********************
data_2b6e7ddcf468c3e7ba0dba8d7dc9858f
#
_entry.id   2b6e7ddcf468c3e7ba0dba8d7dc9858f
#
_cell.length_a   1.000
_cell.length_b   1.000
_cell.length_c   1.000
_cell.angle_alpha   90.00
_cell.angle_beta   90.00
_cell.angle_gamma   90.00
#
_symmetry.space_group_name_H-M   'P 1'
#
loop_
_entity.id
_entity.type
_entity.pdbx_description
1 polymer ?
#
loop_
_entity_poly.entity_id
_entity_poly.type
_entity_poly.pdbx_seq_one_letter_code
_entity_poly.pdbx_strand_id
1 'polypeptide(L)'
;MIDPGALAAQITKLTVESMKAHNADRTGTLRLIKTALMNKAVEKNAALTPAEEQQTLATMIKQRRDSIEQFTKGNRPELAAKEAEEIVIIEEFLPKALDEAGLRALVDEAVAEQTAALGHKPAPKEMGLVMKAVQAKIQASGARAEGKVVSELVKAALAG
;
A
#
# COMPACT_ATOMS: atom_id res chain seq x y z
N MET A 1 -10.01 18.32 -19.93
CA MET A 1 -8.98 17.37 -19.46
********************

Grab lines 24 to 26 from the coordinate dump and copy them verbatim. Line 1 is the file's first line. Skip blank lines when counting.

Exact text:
_entity_poly.pdbx_strand_id
1 'polypeptide(L)'
;MIDPGALAAQITKLTVESMKAHNADRTGTLRLIKTALMNKAVEKNAALTPAEEQQTLATMIKQRRDSIEQFTKGNRPELAAKEAEEIVIIEEFLPKALDEAGLRALVDEAVAEQTAALGHKPAPKEMGLVMKAVQAKIQASGARAEGKVVSELVKAALAG